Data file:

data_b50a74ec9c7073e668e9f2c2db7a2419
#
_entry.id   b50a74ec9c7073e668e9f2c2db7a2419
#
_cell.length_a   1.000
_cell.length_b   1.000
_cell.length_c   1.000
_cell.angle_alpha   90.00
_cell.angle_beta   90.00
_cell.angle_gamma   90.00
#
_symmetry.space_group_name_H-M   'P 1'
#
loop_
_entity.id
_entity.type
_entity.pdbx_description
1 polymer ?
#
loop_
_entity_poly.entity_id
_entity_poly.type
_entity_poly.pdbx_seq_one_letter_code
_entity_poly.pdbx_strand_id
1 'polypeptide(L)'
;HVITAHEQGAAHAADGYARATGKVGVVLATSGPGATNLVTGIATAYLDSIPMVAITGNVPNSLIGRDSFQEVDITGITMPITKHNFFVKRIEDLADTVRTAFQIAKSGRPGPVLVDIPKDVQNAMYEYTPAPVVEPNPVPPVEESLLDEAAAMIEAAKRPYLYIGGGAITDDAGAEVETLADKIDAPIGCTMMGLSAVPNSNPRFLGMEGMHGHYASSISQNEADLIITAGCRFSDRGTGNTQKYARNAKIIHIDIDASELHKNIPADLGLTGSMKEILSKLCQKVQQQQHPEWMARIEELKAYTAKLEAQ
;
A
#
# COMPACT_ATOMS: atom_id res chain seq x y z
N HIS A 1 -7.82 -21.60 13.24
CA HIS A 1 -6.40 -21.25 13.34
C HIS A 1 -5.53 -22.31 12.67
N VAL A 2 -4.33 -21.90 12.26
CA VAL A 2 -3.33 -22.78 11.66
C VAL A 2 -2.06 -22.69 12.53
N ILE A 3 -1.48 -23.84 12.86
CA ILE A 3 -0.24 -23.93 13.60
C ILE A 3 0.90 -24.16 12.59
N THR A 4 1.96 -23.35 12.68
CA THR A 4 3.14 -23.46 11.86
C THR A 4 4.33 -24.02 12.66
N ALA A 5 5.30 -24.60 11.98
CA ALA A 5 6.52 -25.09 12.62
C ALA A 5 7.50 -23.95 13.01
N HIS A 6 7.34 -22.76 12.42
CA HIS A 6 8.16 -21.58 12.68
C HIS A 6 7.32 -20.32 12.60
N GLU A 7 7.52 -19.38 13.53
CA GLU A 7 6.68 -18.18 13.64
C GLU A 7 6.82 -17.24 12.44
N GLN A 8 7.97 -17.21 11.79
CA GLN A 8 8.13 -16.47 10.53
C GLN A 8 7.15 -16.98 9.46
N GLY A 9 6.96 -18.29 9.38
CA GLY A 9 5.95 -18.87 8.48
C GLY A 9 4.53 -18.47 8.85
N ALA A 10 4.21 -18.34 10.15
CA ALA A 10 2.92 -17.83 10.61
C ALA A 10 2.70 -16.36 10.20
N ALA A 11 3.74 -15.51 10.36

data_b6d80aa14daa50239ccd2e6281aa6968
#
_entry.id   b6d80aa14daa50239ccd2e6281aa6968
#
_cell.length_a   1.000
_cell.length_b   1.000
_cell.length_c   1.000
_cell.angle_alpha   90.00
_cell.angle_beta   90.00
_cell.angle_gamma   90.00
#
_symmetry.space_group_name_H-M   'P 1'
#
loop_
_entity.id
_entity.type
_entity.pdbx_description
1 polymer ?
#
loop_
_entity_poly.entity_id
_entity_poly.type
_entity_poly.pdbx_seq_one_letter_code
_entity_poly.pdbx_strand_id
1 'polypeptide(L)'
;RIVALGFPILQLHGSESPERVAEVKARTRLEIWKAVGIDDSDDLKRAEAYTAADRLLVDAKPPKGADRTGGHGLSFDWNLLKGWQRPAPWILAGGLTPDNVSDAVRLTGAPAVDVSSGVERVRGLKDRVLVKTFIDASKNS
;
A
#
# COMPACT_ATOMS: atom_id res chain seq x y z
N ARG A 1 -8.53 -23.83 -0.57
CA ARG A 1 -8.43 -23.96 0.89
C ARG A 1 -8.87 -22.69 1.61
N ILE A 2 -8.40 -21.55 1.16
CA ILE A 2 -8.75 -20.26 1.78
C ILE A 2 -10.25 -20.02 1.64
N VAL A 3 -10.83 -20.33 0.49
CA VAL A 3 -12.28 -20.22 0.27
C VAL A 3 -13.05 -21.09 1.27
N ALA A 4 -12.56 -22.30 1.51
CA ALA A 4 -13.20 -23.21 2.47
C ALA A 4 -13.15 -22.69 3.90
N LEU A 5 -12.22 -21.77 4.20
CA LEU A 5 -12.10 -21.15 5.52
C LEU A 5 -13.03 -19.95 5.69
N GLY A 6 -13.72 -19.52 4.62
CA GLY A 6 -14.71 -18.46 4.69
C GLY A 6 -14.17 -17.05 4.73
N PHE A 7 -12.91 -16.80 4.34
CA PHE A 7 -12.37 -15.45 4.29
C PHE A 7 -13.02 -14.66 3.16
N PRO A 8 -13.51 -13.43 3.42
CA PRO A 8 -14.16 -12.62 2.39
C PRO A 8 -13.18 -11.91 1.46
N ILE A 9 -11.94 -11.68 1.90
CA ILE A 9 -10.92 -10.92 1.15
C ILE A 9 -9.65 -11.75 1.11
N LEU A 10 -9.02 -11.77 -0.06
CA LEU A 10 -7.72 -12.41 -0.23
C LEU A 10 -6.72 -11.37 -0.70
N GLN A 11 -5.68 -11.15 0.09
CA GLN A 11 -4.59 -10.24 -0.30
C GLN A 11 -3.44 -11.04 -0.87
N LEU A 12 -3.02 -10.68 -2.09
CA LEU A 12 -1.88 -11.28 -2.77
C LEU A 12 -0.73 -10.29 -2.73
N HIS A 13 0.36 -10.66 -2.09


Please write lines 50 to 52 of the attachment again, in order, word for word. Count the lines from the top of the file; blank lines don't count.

CA GLU A 7 6.68 -18.18 13.64
C GLU A 7 6.82 -17.24 12.44
N GLN A 8 7.97 -17.21 11.79